(I have tried Format Factory

by Arithmomaniac on 4. June 2009 - 2:23  (23019)

I believe MediaCoder does, if you tell it to. Both MediaCoder and SUPER will put it into the original directory.
PS. Expect a rewrite of this article soon!

by Anonymous on 31. May 2009 - 1:13  (22692)

I just tried Handbrake (latest 0.93, on Windows XP Pro SP3), but with numerous attempts to rip a portion of a DVD into a mobile-viewable video, all I got was various errors (mainly corrupted video and program crashes). Not a single decent output in almost 10 tries, using various settings and output formats. It's gotten such a good reputation lately, with Windows & Mac users both, I figured it was a no-brainer that it would be excellent, but it has been completely awful in my experience. Just another in a long list of hyped vid-tool disappointments over the years.

So having found this list, I just tried Format Factory (v1.85) next. Very nice! Perfect rip on the first try. And one of the cleanest, nicest interfaces I have seen in a long time. Also very impressive features, format support (though I haven't tried much of them yet). Great recommendation, thank you...I can certainly second it.

by Anonymous on 31. May 2009 - 12:26  (22725)

Ok, just to follow up on my note, FF actually does have two annoyances that I've noticed so far. First, it seemingly isn't able to distinguish chapters when ripping a DVD; the user has to manually enter time points. And second (and related), the little built-in viewer, which is meant to allow the user to drag and scan to the correct point in the movie, doesn't work that well. Clicking at points or dragging the slider has unexpected buggy effects (basically moving to unexpected spots or hardly moving at all).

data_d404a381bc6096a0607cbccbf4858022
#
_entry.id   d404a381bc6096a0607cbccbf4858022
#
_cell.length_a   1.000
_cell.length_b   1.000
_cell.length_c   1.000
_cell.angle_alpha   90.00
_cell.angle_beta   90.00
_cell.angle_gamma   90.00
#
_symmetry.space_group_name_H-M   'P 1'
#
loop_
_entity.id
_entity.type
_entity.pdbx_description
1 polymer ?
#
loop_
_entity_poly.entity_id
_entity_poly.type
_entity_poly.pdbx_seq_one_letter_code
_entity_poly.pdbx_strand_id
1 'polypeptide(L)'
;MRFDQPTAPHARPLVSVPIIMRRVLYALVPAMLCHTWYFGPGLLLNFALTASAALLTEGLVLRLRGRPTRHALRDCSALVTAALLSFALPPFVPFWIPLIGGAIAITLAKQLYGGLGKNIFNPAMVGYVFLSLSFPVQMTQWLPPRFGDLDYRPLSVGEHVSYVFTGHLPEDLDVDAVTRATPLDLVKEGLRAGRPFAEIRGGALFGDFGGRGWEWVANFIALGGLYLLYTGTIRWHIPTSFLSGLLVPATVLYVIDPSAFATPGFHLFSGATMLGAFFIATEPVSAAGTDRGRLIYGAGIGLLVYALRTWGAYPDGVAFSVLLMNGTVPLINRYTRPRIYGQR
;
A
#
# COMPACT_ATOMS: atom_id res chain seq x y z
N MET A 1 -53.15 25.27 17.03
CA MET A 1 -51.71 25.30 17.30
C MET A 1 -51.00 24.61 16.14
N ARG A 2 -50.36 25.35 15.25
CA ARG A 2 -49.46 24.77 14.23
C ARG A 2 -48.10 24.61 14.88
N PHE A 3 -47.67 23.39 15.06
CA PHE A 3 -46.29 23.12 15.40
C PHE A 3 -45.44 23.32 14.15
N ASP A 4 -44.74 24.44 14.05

Not showstoppers (yet) but not insignificant either...makes ripping a DVD more of a headache. FF is still nice, but might try MediaCoder...

by Anonymous on 31. May 2009 - 12:51  (22726)

Ok, (maybe) last post. Following up, tried MediaCoder. It. Is. A. Mess. Lasted roughly 20 minutes on my system. Try running the shortcut, and instead of actually running the program (or more specifically with the program running covertly in the tray), it brings up an intro webpage, with a webpage-based setup wizard. Annoying in itself, although it was also problematic...didn't save a damn thing, had to go to the client and manually input my options anyway. Next, the interface is all over the place...the "simple" mode is too ridiculously simple, the "normal" and (heaven help us) "advanced" modes are overly complicated. Trying just a basic DVD doesn't even seemingly have a DVD option. Seems to call them "tracks"? In any case, I wouldn't know for sure...I tried that, and partway through scanning the DVD, it crashed. And that, as they say, was that. Bad taste from this program right from the get-go (have a look at the convoluted download "versions" they have and you'll get the idea).

MediaCoder is awful...another in a long line of awful tools of this sort that we've endured over the years. Doesn't belong on this list.

by Anonymous on 31. May 2009 - 13:27  (22728)

I guess I lied. One more. Tried a couple more on this list. Firstly: "Any Video Converter" and Format Factory are too similar to be truly independent. For better or worse, the same individual(s) are behind both products. Not sure which is newer or better but I'm betting it's FF. AVC seems to be more of an older lead-in to a commercial suite of products. Leaves a bit of a sour taste in my mouth over FF though (and something I haven't mentioned is that FF does try to install unwanted extra software although this is easily bypassed).